Live and Let Die
Instructions: Read the text below to find the answers to the questions on your worksheet.
Recently the case of Terry Schiavo, a brain-damaged woman from Florida made headline news across the world. A bitter dispute broke out between her husband, Michael, and her parents. Terri's husband, Michael, wanted to let his wife die whereas her parents wanted her to be kept alive. The courts decided to allow Terri to die. Two weeks later she passed away, on 31 March 2005.
In February 1990 Terri Schiavo collapsed. Her heart stopped beating and her brain was deprived of oxygen for a time, causing hypoxia. She suffered severe brain damage which amounted to her being in a "persistent vegetative state", but not a coma. People who are in a PVS do not need any help to breathe and their heart beats normally. But they do not respond to stimuli – they do not seem to be aware of their surroundings. Eight years after the incident, in 1998, Terri’s husband, Michael, went to court to request that his wife be allowed to die. This would have been carried out by removing the feeding tube that provided the necessary nourishment for Terri. In 2003 a law was passed ordering doctors to feed Terri, only to be repealed in September 2004. A few months later, in early March 2005 a court in Florida decided to allow the tube to be removed but a week later this decision was overturned by a federal judge. By this time Terri’s parents had begun counteraction to stop their son-in-law. However, their appeal was rejected by both the Federal and the Supreme Court on 30th March 2005. Terri died the next day.
Terri's husband's argument
Terri’s husband, Michael, stated that his wife would not have wanted to be kept alive in a persistent vegetative state. His main objective throughout was to give his wife the opportunity to die with her dignity intact, according to his lawyer.
Terri's parents' argument
Terri’s parents, Bob and Mary Schindler, insisted that their daughter was not in a persistent vegetative state at all and that she could, in fact, respond to stimuli such as their voices. If Terri’s parents could produce any evidence that Terri was in possession of any of her mental faculties then "letting her die" would automatically have been out of the question.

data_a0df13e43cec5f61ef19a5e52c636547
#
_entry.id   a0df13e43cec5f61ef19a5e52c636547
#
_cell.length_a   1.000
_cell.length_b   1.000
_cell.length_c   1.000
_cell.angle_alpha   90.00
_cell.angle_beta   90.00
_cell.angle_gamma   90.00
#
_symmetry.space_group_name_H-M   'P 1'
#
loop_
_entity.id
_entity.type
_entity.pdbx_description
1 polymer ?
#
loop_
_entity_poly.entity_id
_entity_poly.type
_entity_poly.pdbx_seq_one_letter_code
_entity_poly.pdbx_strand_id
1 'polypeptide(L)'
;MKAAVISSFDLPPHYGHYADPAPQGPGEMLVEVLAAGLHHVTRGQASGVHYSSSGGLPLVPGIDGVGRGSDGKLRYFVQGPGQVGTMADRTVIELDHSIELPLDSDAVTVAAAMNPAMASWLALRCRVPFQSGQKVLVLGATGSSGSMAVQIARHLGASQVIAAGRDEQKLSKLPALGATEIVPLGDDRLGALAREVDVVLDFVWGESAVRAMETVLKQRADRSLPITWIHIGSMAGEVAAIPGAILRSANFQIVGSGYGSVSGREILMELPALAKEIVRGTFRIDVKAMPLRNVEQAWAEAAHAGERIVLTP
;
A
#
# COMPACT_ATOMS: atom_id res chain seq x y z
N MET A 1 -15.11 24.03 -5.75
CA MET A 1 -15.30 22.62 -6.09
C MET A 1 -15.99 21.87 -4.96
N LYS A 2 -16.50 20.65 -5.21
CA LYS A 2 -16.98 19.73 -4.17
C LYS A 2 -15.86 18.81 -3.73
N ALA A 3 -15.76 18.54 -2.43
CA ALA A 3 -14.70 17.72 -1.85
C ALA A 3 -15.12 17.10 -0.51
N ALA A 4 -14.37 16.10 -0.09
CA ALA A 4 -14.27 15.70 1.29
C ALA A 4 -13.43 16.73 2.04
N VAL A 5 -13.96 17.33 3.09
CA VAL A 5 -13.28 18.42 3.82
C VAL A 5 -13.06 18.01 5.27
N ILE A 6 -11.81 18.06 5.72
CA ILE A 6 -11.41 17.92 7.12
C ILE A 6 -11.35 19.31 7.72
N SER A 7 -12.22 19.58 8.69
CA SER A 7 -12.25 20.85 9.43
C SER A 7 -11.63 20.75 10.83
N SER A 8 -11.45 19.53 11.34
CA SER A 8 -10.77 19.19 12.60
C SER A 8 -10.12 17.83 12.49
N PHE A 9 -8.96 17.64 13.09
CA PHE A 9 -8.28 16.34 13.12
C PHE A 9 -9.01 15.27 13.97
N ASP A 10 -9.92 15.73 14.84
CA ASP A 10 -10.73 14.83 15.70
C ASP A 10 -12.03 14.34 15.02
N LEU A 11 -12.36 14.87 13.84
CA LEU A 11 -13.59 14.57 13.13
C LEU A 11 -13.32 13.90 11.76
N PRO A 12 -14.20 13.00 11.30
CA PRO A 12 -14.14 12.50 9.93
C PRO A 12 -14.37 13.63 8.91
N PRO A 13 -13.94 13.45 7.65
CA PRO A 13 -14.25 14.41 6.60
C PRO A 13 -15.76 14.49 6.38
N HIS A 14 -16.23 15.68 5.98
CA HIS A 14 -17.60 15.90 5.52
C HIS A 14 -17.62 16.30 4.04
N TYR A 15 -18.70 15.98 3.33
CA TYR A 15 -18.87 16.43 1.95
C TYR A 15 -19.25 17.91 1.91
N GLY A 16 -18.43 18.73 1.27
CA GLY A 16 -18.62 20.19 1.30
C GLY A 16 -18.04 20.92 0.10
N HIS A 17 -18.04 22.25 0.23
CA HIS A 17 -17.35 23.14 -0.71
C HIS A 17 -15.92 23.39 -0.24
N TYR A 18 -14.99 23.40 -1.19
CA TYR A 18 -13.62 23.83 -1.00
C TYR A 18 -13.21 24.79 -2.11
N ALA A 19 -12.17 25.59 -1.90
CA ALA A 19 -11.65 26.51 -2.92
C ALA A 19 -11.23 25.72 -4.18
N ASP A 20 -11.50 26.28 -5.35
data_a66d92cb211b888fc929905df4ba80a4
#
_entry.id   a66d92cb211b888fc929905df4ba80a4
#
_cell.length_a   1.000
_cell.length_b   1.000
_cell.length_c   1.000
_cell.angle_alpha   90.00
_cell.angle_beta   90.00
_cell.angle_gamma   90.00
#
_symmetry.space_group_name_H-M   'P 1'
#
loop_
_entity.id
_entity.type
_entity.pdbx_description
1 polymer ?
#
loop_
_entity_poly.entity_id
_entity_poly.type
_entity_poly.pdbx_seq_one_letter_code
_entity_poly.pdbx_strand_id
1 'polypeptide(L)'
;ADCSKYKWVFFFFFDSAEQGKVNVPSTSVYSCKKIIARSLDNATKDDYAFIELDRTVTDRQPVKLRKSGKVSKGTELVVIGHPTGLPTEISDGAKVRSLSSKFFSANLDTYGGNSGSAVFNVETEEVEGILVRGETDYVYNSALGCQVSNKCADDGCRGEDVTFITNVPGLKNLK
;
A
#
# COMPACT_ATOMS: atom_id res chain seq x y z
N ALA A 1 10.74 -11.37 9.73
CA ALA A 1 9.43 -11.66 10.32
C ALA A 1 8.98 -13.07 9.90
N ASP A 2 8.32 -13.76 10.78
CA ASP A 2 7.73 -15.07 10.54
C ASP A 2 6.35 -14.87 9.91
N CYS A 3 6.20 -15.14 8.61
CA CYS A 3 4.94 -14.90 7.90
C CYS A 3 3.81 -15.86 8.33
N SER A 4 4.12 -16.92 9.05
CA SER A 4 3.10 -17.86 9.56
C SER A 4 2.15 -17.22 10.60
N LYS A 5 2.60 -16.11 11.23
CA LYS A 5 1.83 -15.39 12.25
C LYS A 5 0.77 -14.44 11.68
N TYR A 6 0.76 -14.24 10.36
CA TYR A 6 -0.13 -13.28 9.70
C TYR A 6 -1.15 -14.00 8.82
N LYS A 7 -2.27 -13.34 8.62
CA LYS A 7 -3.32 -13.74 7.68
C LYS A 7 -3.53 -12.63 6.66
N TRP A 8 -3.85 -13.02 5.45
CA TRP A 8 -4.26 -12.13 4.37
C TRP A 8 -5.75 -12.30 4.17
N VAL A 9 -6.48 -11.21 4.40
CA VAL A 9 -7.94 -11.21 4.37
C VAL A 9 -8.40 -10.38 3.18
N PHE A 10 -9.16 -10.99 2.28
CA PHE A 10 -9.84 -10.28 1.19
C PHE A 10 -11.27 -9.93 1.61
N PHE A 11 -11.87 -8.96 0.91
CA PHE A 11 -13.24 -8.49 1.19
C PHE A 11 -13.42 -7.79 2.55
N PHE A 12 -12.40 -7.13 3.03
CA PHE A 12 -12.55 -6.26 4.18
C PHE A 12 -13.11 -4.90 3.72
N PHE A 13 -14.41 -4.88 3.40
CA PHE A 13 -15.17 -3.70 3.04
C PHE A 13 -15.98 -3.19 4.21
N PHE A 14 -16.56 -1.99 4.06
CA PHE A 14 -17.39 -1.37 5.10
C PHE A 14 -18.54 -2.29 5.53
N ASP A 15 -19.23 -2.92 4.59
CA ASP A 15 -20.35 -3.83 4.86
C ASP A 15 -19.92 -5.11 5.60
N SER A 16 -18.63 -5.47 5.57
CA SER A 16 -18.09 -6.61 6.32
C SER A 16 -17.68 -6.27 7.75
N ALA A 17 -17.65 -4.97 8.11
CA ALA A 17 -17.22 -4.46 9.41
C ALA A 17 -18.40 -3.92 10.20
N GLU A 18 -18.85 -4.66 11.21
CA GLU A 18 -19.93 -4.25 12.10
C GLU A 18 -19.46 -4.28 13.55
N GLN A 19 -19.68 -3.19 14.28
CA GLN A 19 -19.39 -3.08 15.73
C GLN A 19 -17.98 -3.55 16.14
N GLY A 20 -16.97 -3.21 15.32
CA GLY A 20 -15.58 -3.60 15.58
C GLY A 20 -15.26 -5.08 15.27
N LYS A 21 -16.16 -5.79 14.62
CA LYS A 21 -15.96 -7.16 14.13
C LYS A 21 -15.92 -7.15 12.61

The crux of the problem
PVS can be difficult to diagnose but can be confirmed beyond doubt by post mortem examination. Some patients have apparently recovered from this state though medical opinion suggests that in these cases the original diagnosis was mistaken.
Terri did not leave a "living will" (i.e. a legal document stating clearly what she would want to have happen if circumstances such as these should arise). Consequently it is a matter of opinion what exactly Terri herself would want in this case.
In addition, legally speaking, a married person's next of kin is their spouse, not their parents, which may explain why the American courts ruled consistently in favour of Michael Schiavo and allowed the feeding tube to be removed, resulting in Terri’s death on 31st March 2005.
Read the clues below and write the solutions on a piece of paper. Then take the first letter of each answer and rearrange them to find the hidden word connected with this Talking Point.
1. Terri did not leave a "__________" (i.e. a legal document stating clearly what she would want to have happen if circumstances such as these should arise).
2. In __________ March 2005 a court in Florida decided to allow the tube to be removed but a week later this decision was overturned.
3. Bob and Mary Schindler insisted that their daughter was not in a persistent __________ state at all.
4. __________ February 1990 Terri Schiavo collapsed.
5. People who are in a PVS do not seem to be __________ of their surroundings.